“Spy vs. Spy”
Partly to celebrate the 75th birthday of its late creator, Shotaro Ishinomori, the first live-action feature adaptation of his spy series 009-1 was made – it had previously been made into a TV show, during the late sixties, and a 12-episode anime series in 2006. This version was helmed by Sakamoto, best known for his work on the action in Kamen Rider and Power Rangers, but we’ve been a fan since his involvement in 1997’s Drive, with Mark Dacascos, whose fights still hold up very well today. And this is almost as much fun, combining bone-crunching action with more philosophical insights, into what it means to be human.
The heroine is Mylene (Iwasa), an orphan who was recruited by a Japanese spy group, and transformed into a cyborg superagent, equipped with enhanced senses as well as weapons in unusual places. We first see in her action dismantling a black market organ trafficking ring, and her next mission is to rescue Dr. Clyne, a scientist who was her cyber-“mother”. However, when she discovers Chris (Kinomoto), one of the victims she freed from the organ traffickers, in Clyne’s hands, awkward questions begin to be raised. When she goes off book, and is stripped of her 00 status, Mylene finds herself being hunted both by the bad guys, not the least of whom is played by Nagasawa, and her erstwhile agency allies.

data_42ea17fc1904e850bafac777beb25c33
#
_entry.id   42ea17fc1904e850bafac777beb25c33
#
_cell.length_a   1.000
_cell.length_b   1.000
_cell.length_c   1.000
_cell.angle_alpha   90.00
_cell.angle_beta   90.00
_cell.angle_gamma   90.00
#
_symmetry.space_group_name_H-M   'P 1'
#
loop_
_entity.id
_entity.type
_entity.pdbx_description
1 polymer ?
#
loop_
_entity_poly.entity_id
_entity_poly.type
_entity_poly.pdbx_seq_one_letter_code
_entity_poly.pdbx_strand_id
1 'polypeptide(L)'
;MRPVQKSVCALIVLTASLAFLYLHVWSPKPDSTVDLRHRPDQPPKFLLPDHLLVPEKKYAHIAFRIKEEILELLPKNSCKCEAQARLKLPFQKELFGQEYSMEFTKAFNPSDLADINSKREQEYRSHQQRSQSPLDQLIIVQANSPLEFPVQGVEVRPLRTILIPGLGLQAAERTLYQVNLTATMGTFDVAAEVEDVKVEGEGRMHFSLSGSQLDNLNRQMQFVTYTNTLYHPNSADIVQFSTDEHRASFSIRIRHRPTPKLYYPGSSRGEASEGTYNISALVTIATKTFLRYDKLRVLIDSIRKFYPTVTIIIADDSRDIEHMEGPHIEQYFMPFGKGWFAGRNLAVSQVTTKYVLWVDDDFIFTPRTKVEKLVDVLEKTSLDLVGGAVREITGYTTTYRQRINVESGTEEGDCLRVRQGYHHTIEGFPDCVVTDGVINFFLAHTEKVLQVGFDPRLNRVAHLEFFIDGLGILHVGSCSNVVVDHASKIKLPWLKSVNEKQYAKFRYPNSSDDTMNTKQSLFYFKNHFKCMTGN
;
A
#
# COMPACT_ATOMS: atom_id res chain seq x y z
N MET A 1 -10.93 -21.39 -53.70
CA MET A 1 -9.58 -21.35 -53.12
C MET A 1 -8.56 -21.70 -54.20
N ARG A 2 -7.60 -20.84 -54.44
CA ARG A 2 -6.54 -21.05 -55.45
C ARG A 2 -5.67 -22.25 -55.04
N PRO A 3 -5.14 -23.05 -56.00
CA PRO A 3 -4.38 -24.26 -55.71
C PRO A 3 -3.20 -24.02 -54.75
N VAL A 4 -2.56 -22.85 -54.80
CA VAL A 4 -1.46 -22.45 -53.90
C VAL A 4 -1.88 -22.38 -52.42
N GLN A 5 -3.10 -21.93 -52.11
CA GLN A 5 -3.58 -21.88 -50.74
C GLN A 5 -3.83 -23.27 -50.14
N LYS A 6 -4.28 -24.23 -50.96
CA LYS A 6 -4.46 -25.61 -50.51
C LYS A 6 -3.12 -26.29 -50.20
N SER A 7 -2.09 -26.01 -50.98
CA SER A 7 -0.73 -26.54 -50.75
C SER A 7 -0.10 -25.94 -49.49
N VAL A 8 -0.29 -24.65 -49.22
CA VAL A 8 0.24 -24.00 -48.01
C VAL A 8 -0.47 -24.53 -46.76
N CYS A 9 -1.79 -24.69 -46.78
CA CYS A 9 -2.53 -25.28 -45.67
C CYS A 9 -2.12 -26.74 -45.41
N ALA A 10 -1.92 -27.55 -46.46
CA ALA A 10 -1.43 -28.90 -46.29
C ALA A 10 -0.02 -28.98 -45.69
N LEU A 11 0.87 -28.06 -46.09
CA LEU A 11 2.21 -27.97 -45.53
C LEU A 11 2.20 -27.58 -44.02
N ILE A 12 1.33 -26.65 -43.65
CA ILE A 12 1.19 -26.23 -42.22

While slightly more restrained on the nudity front, this feels like it could be another entry in the Naked series of movies from Hong Kong started by Naked Killer, sharing a similarly heady combination of sex and violence. Only slightly though, most obviously perhaps the sequence near the end where the heroine, wearing what can only be described as a bondage bra, is tied up and licked from toe to head by someone who’s a convincing simulacrum of her mother. Years of therapy beckon for that, me thinks. But if not perhaps fun for all the family, the action is excellent, and there is plenty to go around, with a laudable number of the chief participants on both sides being female: it’s also pretty messy, though the impact is lessened by the obvious use of CGI for much of the blood (albeit, far from all!). Fortunately, that doesn’t extend to the action, which is almost all in camera, with some stunt doubling that is kept nicely plausible.
In the interests of full disclosure, I have not consumed any of the other versions, so I cannot say how this compares to those, or the original manga. What I can say is, on its own terms, this is more than satisfactory, providing a slickly-produced piece of quality entertainment that contains plenty of hard-hitting action. The universe created certainly has room for further exploration, and I’m hoping this is successful enough that we get to see more of it.
Dir: Koichi Sakamoto
Star: Mayuko Iwasa. Minehiro Kinomoto, Nao Nagasawa, Mao Ichimichi